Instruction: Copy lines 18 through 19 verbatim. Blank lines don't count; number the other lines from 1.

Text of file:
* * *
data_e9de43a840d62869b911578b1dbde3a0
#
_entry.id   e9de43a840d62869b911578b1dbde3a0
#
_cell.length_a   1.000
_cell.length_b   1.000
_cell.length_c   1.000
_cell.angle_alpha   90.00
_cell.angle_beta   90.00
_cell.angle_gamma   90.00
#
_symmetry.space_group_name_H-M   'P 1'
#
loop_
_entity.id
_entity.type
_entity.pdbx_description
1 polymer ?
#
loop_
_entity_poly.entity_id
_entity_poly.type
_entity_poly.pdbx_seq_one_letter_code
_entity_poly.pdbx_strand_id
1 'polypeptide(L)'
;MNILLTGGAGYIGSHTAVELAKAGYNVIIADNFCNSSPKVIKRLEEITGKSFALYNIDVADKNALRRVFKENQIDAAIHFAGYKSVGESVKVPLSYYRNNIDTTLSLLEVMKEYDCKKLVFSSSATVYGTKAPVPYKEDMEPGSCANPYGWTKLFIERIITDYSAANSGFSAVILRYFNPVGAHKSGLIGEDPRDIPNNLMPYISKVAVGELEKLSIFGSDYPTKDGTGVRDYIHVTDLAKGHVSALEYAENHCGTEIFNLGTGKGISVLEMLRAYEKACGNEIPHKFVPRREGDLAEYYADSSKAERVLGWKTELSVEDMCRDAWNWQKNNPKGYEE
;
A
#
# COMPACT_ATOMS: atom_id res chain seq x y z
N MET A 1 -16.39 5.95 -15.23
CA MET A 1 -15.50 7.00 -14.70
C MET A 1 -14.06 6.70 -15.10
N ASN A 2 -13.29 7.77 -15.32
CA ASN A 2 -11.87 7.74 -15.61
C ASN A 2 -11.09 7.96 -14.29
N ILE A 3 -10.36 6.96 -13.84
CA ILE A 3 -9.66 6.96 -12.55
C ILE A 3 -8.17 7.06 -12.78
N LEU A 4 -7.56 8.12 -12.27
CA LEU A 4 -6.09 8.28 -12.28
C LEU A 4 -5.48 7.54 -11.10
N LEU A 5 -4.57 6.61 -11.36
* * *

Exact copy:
1 polymer ?
#